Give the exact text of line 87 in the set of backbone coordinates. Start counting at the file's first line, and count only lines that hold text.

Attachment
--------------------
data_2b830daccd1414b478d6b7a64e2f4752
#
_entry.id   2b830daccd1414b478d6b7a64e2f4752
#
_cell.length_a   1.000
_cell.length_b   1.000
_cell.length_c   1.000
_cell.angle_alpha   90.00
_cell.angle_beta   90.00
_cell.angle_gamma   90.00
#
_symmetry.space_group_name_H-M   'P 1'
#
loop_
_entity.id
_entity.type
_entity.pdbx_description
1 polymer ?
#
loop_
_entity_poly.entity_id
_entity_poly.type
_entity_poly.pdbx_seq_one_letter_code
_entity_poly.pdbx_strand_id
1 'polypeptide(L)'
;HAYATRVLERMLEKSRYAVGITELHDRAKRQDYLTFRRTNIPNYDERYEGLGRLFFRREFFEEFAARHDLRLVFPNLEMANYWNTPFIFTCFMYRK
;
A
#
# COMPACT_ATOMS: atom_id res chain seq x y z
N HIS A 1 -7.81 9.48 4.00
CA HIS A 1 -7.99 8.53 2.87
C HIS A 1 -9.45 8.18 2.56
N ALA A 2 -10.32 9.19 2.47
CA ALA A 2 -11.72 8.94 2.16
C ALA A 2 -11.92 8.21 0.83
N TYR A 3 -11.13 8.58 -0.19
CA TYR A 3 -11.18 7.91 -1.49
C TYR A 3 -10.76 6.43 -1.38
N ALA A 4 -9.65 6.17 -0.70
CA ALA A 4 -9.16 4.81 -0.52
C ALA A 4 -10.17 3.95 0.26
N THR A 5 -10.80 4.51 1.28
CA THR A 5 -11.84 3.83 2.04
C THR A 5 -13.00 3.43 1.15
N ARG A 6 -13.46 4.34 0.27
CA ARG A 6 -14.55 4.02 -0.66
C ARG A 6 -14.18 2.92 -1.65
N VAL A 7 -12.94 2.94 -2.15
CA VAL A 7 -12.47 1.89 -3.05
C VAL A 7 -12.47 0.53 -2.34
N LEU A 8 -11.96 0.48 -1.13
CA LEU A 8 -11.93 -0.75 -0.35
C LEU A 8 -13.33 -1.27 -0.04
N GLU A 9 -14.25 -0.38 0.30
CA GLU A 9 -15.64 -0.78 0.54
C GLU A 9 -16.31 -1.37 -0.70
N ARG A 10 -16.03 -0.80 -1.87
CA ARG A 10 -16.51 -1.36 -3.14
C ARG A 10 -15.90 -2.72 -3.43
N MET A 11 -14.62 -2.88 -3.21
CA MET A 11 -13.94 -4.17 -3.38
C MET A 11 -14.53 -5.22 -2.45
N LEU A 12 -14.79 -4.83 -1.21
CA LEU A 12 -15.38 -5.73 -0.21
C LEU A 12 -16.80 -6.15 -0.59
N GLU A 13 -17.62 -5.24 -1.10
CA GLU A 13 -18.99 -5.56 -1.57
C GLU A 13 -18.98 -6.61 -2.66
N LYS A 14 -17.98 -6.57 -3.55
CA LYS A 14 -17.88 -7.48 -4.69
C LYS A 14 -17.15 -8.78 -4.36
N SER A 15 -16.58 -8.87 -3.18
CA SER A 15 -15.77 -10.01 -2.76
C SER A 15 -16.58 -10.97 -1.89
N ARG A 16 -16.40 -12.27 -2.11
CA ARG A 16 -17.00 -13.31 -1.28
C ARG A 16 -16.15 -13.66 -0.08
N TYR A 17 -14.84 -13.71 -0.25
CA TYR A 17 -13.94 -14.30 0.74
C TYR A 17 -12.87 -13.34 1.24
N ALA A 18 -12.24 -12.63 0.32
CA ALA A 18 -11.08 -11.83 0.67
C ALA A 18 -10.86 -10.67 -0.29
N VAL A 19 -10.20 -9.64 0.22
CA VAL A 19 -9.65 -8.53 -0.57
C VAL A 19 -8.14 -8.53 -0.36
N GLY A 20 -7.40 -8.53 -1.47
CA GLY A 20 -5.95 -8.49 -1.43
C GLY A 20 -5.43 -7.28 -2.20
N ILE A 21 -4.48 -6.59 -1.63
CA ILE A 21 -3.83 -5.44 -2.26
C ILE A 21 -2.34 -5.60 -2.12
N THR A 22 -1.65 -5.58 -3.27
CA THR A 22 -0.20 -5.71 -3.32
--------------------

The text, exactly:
C VAL A 19 -8.14 -8.53 -0.36